The SPI Files: Jasmine Bulin, PBS SoCal

by Rachel Lim, PBS Station Products & Innovation 

Welcome back to The SPI Files, where we take a super-secret inside look at some of the PBS agents around the system.This week we're going west, where we chatted with Jasmine Bulin at PBS SoCal about upcoming SoCal events, cultivating relationships with fellow stations, and her cross-country trip from D.C. to L.A.

Who are you and what do you do at PBS SoCal?
I’m Jasmine Bulin, Senior Manager of Interactive at PBS SoCal, wearer of many hats.

Before PBS SoCal, what did you do?
Before PBS SoCal, I was at PBS headquarters where I launched the PBS Video Portal, PBS iPad App, and PBS iPhone App. I’ve gotten to work with a lot of the stations and producers that are part of PBS and it is neat to now experience how the other half lives.

Jasmine's cat Chester manned the
wheel from Kansas to Nevada.
How long have you been at PBS SoCal?
I’ve had a busy year. My husband and I eloped in January and I left PBS in February. Last March, my first day’s commute to PBS SoCal was 9 hours long from Washington, DC to Los Angeles. I think it is going to take me awhile to get used to the subtle changes in season in LA because it is so easy to forget how long I have been here.

What was it like moving across the country for the new gig?
I thought driving across country would be fun and I would get to see a lot of sights, but it was more like an amazing race to see how quickly we could get ourselves to California with our two dogs and one cat in the car. The only landmark I really remember from the trip was the California border. I hope someday we will take a more leisurely trip.

How is Southern California different than DC?
Other than the fabulous weather?! I miss walking the streets of DC from the museums to the Nationals games to the nightlife in Adams Morgan. There is lots to do in SoCal, but it is so spread out. I’m still trying to find my niche.

PBS SoCal is so involved with the community. We're impressed with the community events listed on your site, in particular the ones PBS SoCal is hosting. These must be particularly exciting because of the southern California public media consortia between PBS SoCal, KVCR, PBS OC, and KLCS. Anything special coming up soon?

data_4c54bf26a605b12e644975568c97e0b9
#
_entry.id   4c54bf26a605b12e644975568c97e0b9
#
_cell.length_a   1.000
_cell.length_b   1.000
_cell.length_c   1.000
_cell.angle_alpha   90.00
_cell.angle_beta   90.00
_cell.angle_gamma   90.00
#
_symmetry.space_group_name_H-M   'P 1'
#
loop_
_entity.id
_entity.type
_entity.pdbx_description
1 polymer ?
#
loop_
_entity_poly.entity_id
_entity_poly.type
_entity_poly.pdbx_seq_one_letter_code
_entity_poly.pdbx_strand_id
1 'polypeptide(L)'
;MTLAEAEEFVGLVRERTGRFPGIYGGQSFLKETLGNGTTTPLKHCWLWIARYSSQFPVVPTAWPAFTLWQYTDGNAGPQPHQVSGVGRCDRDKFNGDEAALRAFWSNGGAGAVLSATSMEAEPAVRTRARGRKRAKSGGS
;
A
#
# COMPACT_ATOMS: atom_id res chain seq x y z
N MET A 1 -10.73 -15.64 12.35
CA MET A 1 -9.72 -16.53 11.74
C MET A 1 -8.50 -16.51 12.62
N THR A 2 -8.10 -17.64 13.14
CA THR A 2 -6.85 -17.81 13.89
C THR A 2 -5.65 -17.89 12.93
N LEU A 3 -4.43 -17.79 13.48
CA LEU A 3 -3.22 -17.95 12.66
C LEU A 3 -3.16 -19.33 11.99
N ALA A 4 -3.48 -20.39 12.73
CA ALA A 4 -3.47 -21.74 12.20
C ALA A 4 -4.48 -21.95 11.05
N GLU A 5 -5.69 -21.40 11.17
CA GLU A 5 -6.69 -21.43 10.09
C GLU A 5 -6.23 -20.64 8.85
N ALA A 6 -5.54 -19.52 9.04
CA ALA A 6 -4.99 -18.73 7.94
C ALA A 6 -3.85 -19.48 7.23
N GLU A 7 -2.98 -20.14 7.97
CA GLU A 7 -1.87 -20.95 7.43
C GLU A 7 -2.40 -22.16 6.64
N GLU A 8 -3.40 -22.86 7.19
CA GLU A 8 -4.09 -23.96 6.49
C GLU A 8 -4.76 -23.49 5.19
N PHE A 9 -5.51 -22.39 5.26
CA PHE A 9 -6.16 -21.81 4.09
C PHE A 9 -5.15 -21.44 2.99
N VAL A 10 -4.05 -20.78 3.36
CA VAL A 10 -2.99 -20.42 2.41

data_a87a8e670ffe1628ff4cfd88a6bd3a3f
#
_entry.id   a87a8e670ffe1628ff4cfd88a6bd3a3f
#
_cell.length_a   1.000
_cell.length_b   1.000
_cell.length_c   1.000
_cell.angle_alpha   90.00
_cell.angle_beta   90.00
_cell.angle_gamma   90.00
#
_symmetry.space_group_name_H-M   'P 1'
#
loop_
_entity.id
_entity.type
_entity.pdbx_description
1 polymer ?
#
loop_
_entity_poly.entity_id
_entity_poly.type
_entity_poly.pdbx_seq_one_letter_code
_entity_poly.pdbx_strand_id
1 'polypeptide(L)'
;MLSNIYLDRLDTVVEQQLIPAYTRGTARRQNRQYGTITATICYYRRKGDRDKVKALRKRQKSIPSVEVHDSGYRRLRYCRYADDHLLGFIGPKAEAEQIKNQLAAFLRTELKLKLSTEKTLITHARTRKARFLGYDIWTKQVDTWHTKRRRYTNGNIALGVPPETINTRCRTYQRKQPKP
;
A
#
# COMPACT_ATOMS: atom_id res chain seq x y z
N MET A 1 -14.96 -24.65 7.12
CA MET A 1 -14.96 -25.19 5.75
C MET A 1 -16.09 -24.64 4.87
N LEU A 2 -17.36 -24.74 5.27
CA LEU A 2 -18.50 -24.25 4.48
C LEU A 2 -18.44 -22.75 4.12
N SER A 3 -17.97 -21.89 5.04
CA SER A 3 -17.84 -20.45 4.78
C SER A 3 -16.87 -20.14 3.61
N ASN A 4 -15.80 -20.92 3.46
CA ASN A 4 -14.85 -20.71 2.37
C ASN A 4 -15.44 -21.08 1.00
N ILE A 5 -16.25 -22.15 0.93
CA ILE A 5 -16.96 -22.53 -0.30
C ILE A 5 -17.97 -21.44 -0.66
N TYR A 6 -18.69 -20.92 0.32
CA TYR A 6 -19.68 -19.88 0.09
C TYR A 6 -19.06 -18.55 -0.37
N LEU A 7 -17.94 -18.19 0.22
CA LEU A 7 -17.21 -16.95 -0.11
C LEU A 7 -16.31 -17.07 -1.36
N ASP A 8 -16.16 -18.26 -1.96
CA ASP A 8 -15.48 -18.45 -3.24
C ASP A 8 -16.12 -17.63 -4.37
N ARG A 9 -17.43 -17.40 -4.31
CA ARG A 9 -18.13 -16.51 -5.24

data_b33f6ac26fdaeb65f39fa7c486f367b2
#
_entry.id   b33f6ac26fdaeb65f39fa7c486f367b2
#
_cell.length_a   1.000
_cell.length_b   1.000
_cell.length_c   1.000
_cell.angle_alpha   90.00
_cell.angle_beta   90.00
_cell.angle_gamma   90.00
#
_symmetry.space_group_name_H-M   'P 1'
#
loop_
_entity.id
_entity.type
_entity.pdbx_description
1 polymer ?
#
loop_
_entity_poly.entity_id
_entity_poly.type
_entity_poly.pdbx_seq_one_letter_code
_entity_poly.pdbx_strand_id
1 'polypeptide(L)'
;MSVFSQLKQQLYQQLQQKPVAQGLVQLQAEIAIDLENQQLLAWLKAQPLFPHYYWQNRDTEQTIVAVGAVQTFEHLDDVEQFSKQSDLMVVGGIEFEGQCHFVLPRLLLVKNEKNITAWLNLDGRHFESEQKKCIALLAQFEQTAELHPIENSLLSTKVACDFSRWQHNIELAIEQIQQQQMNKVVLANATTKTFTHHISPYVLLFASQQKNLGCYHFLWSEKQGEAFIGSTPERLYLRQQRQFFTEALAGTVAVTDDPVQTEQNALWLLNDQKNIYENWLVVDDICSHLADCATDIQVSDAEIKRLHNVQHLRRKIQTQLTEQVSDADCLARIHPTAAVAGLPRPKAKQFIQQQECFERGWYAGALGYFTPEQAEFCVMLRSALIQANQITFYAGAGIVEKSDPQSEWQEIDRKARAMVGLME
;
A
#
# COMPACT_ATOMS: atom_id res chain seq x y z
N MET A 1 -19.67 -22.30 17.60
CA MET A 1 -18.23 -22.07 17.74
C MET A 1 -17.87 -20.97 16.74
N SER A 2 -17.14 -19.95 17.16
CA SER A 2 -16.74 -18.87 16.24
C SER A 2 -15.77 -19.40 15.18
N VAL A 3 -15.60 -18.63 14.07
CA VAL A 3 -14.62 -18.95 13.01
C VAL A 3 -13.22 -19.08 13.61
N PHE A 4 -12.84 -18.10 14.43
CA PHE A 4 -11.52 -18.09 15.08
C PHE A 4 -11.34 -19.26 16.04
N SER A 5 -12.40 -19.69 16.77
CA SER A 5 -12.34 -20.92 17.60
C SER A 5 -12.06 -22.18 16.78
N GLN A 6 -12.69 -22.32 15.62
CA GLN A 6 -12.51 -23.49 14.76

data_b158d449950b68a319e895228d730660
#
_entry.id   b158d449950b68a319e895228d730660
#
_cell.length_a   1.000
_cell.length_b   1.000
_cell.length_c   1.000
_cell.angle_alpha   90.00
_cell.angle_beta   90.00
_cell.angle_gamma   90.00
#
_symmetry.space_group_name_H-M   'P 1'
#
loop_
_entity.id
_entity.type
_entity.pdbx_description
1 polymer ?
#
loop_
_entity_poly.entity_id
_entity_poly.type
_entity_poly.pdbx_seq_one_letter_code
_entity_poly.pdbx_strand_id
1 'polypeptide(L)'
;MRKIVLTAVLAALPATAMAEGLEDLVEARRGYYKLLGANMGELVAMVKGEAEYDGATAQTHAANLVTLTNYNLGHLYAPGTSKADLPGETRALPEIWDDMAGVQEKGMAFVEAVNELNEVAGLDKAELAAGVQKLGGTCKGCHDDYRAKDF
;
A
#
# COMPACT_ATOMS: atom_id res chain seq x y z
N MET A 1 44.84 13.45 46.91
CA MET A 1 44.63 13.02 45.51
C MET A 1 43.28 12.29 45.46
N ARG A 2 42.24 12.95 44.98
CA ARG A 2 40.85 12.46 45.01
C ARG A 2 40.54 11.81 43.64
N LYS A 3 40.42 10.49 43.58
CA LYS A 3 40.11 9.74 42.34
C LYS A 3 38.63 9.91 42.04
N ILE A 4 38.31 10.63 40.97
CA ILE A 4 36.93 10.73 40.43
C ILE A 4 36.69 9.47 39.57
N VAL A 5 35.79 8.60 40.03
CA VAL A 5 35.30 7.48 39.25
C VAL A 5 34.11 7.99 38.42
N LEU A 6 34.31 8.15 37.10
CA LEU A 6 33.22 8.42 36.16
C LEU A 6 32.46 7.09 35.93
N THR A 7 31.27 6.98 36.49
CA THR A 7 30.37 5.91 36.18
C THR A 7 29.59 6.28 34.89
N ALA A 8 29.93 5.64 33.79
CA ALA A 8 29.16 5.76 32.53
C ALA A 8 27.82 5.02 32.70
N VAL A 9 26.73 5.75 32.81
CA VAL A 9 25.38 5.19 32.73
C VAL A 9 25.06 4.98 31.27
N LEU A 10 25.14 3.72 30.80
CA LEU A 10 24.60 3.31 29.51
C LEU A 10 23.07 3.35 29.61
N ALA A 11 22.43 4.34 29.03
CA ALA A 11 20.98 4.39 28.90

There is always an event going on! I had no idea before I got here that there were so many station events.  August is a socialite’s dream: there isn’t just one big event coming up. But I can tell you about two major events I am focusing on. We have an event in LA we are hosting with KLCS where we are screening the upcoming Dinosaur Train movie followed by a parenting blogger workshop and fun activities for kids. Later in August we are sponsoring Pub Camp West with KPCC and KQED August 19th-21st, which all stations and media are invited to.  Both events have an online Raise the Barn component.

How did the Raise the Barn events get started?
The Raise the Barn event idea got started as a way for the public to help build our online presence in the style of Amish barn raising. It has evolved into a mantra to give our viewers the opportunity to help shape what public media online in Southern California means to them. We have done this through roundtable discussions, challenge questions, workshops, and surveys. Because our viewing area is so large we have found that more intimate and focused events in multiple areas are the most appealing to our audience.

What do you see as the future for public media and how does PBS SoCal fit into that vision?
Hold on, let me shake my magic 8 ball... “Concentrate and ask again."

PBS SoCal, PBS OC, KVCR, Desert Cities, and KLCS have a huge challenge ahead of us. I like to tell the story of how the day PBS SoCal became the primary PBS station in Southern California, there were less than 30 people here. There are still fewer people in all of PBS SoCal than some other stations have in their interactive department. We work very creatively and efficiently with what we have but sometimes we can’t do everything we would like to do. While I can only speak for Interactive, my vision for public media in Southern California is for PBS SoCal to be a regional hub for the collaboration of both traditional and new media.

What is the next big thing for PBS SoCal?
We are working on a new site to launch in the Fall. Our focus is on doing more with what we have by streamlining operations, and a new site will help us accomplish that.

What would you like to tell your fellow public media colleagues? Any words of wisdom?
The biggest piece of advice I can give is that you don’t have to reinvent the wheel. Sometimes a simple change can make a major impact. There are so many resources available from PBS, your fellow stations, open source tools, or even low cost proprietary tools. I was amazed at all the stations that have reached out to us in the past six months giving us code and advice. Especially KLRU, who donated their web template for our rebranding in January.

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